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Selective serotonin reuptake inhibitors (SSRIs) and suicide in adults: meta-analysis of drug company data from placebo controlled, randomised controlled trials submitted to the MHRA's safety review

BMJ 2005; 330 doi: https://doi.org/10.1136/bmj.330.7488.385 (Published 17 February 2005) Cite this as: BMJ 2005;330:385

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Suicidal behaviour and SSRIs - updated meta-analysis

Dear Editor,

 

Last year you
published our article on the risk of suicide from selective serotonin reuptake
inhibitors (SSRIs).
1 In the light of recently released data for
paroxetine by its manufacturer GlaxoSmithKline
2 we wish to update our results.

 

In our original
analysis, we were unable to distinguish between occurrences of non-fatal self
harm and suicidal thoughts for patients in paroxetine trials. Our main analysis
of these events therefore excluded the paroxetine data; in a sensitivity
analysis we divided the events equally between self harm and suicidal thoughts.
The new data released by GlaxoSmithKline come from placebo controlled trials of
paroxetine and combine data on completed suicides, attempted suicide and
preparatory acts towards imminent suicidal behaviour
into a single category of “definitive suicidal behaviour”.
For consistency with our original article, we have used data on all
indications, although GlaxoSmithKline have provided a full breakdown. In 57
trials, there were 50/8958 events in the paroxetine arm and 40/5953 in the
placebo arm. The newly released data suggest the figures in relation to
suicidal thoughts were 33/8958 for paroxetine and 25/5953 for placebo. There is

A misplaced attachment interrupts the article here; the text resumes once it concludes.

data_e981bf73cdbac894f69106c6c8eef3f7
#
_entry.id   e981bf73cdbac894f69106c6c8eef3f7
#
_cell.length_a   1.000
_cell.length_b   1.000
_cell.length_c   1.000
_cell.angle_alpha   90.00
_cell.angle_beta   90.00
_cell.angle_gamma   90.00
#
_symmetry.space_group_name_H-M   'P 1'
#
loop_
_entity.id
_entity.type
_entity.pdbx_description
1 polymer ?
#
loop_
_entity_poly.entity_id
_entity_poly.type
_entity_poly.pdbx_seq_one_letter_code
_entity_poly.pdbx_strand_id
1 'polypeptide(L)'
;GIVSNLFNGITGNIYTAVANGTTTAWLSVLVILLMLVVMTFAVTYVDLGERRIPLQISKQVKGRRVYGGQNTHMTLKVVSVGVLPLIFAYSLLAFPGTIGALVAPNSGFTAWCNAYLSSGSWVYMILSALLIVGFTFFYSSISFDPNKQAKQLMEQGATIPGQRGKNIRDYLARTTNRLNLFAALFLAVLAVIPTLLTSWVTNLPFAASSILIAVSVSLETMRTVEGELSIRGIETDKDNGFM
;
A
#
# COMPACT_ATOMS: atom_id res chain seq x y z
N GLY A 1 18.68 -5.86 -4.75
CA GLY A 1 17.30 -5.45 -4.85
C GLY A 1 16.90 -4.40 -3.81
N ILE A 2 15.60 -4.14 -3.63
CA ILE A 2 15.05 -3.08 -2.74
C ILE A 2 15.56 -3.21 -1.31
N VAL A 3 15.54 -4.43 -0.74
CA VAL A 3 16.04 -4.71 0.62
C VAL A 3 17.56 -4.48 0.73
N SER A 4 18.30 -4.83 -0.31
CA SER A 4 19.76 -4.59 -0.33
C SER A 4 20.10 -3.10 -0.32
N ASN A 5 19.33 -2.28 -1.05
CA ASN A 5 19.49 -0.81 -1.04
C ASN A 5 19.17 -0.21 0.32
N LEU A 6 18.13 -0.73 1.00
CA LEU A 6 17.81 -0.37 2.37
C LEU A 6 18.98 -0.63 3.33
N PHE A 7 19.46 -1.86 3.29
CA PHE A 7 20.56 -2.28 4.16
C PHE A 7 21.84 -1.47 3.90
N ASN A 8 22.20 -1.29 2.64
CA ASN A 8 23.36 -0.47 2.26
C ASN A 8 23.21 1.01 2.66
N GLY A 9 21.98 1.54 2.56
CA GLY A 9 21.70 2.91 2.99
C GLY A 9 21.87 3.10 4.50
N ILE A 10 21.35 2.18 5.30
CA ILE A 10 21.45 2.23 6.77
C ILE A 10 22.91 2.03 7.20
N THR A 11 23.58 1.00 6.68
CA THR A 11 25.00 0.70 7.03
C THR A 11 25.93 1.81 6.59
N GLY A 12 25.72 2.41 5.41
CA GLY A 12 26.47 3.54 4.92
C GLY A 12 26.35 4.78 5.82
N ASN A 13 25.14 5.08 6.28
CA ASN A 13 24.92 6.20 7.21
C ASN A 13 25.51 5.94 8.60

no new information on completed suicides.

 

We have used the
newly available data to update our meta-analysis. Our findings are similar to
those in our published paper.

 

Using the same
Bayesian random effects meta-analysis as before, the odds ratio for non-fatal
self harm in patients taking an SSRI compared to placebo is 1.21 (95% credible
interval 0.87 to 1.83). For suicidal thoughts, we have an odds ratio of 0.80
(95% credible interval 0.49 to 1.30). The previous results were an odds ratio
of
1.57 (95% credible interval 0.99 to 2.55) for self harm and an odds ratio of 0.77 (95% credible interval 0.37 to 1.55) for suicidal thoughts. The results suggest
that the overall effect on non-fatal self harm is reduced compared to our
previous estimate, and slightly increased for suicidal thoughts. As before,
this analysis is limited by the length of the trials and inconsistent
collection of safety endpoints. More evidence is needed to reliably assess
specific adverse effects of SSRIs in relation to
their use in particular disorders such as the increased risk of self harm
recently reported for paroxetine in major depressive disorder.
3 We feel that it is worth bringing this to the
attention of your readers. Updated tables and figures are available on request.

 

   1.   Gunnell D, Saperia J, Ashby D. Selective
serotonin reuptake inhibitors (SSR1s) and suicide in adults: meta-analysis of
drug company data from placebo controlled, randomised controlled trials
submitted to the MHRA's safety review. BMJ. 2005;330:385-388A.

   2.
  GlaxoSmithKline. Paroxetine and Adult Patients - 2006
analysis
.
http://www.gsk.com/media/par_current_analysis.htm
(accessed 10 May 2006).

 

3.      Duff
G. Letter to clinical colleagues in
relation to "Paroxetine (Seroxat)
– risk of suicidal behaviour in adults".
http://www.mhra.gov.uk/home/idcplg?IdcService=GET_FILE&dID=20961&noSaveAs=1&Rendition=WEB  (accessed 23 May
2006).

Competing interests:
DG and DA were members of the MHRA's expert working group on the safety of SSRIs. They acted as independent advisers, receiving travel expenses and a small fee for meeting attendance and reading materials in preparation for the meeting. DA has spoken on the methods of adverse drugs reactions in HIV at a scientific meeting attended by several pharmaceutical companies, and sponsored by GlaxoSmithKline. An honorarium was paid to her department.

Competing interests: No competing interests

02 June 2006
Julia Saperia
Research Assistant
Deborah Ashby, David Gunnell
Wolfson Institute of Preventive Medicine, Queen Mary, University of London, EC1M 6BQ